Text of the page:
The term acne cosmetica refers to acne caused by or aggravated by cosmetics.:240 The mechanism was presumably a chemically induced plugging of the pilosebaceous orifice. This became a significant problem for dermatologists in the 1970s and 1980s, but with the improved formulations produced by cosmetic chemists over the past thirty years[update], a diagnosis of acne cosmetica has become relatively rare daily dermatological practice.
The terms "non-comedogenic" and "non-acne(i)genic" appeared on moisturizers and other cosmetic compounds as manufacturers introduced re-formulations—sometimes associated with claims that the products were "oil-free" or "water-based". Although early work produced lists of comedogenic chemicals in various strengths and vehicles, it became apparent[to whom?] that one could not predict the actual comedogenicity of a product from its contents; rather, the finished product itself needed use-testing.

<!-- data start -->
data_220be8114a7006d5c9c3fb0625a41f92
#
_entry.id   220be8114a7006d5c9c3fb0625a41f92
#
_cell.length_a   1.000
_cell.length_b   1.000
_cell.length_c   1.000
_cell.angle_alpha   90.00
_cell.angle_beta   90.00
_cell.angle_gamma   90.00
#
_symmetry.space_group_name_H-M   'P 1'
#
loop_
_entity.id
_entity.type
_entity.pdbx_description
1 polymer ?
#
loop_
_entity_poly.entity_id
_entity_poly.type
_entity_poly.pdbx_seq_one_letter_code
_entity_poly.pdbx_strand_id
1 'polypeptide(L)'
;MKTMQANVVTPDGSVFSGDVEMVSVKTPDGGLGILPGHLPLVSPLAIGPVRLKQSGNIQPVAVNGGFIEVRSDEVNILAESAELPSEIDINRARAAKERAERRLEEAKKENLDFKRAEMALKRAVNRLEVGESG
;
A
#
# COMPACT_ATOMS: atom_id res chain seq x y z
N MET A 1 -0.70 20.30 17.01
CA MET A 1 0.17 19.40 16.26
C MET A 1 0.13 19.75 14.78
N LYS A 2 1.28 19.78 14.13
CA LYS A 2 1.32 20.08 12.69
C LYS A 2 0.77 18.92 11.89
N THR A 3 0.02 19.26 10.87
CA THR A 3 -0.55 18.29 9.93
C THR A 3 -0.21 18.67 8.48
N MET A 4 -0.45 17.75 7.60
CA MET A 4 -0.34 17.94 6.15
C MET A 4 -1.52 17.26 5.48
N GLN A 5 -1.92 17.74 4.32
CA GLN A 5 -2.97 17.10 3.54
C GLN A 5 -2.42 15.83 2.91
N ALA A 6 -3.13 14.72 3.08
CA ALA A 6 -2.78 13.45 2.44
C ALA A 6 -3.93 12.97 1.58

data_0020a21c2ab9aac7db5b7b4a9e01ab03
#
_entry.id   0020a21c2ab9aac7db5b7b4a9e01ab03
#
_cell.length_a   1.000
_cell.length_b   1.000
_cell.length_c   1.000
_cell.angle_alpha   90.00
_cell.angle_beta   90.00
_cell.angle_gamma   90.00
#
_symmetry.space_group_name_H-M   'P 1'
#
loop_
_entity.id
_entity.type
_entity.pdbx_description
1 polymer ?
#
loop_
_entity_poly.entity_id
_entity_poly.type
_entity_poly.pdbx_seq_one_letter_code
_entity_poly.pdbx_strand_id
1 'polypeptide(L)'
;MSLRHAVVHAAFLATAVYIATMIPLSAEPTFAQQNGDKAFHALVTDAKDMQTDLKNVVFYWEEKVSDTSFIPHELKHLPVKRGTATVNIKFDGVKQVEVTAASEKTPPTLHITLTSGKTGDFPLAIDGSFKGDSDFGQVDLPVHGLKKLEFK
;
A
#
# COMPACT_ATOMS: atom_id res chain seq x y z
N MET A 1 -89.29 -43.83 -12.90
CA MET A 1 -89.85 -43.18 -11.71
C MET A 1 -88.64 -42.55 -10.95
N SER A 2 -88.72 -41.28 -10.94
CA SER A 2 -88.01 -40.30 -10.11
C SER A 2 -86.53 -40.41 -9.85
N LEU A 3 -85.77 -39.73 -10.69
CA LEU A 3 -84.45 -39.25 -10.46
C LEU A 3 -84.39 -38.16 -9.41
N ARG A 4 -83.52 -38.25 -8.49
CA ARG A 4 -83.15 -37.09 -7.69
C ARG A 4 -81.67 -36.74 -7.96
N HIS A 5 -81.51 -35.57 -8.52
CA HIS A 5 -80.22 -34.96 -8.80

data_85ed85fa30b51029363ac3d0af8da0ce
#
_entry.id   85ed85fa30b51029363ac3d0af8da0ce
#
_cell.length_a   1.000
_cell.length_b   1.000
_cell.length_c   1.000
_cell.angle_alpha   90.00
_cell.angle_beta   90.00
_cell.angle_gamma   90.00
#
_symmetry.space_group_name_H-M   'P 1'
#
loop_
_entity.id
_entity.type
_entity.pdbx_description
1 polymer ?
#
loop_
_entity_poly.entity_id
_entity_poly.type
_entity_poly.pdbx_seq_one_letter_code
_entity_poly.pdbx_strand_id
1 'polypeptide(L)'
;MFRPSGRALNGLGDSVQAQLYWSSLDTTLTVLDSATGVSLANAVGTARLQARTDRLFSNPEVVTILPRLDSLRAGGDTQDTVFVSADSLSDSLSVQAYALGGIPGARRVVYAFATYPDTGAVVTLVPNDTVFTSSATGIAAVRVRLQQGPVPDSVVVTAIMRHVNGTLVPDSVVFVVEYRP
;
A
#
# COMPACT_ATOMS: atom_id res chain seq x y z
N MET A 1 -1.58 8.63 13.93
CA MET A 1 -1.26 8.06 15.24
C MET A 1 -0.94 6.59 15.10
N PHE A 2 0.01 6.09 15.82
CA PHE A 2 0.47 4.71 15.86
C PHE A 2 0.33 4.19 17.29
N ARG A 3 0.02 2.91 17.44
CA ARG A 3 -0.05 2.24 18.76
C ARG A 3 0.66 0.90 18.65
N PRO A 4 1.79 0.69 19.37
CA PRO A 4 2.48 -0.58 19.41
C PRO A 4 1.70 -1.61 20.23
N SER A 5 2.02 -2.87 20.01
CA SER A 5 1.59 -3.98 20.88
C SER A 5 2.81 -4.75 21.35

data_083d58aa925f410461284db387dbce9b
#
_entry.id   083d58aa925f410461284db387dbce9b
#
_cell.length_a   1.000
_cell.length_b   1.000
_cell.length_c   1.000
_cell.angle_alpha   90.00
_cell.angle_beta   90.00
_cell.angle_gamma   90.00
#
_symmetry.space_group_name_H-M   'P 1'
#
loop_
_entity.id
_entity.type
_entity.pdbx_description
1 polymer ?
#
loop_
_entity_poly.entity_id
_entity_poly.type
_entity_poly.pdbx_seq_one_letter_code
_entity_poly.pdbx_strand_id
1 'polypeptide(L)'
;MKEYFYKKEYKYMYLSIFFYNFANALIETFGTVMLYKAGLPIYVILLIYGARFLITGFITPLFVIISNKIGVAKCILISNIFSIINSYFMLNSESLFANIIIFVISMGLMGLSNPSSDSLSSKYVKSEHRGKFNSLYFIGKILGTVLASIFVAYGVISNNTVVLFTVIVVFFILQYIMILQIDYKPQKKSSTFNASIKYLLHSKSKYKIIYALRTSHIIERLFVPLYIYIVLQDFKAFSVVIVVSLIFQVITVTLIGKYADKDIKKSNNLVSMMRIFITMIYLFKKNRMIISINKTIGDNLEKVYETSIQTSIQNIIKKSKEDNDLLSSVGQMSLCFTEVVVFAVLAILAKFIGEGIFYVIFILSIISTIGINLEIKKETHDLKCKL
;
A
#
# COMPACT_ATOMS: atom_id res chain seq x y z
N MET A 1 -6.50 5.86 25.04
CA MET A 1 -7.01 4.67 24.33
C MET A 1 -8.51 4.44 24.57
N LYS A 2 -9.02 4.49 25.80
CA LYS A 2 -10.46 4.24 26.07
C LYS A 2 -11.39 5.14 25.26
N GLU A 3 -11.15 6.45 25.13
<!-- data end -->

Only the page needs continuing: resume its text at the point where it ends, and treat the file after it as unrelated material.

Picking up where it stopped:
The production of a low-grade folliculitis by some components of cosmetic products has led to misdiagnosis on occasion.
Reactions occur more commonly if applied cosmetics are let to sit and are not stripped after use.
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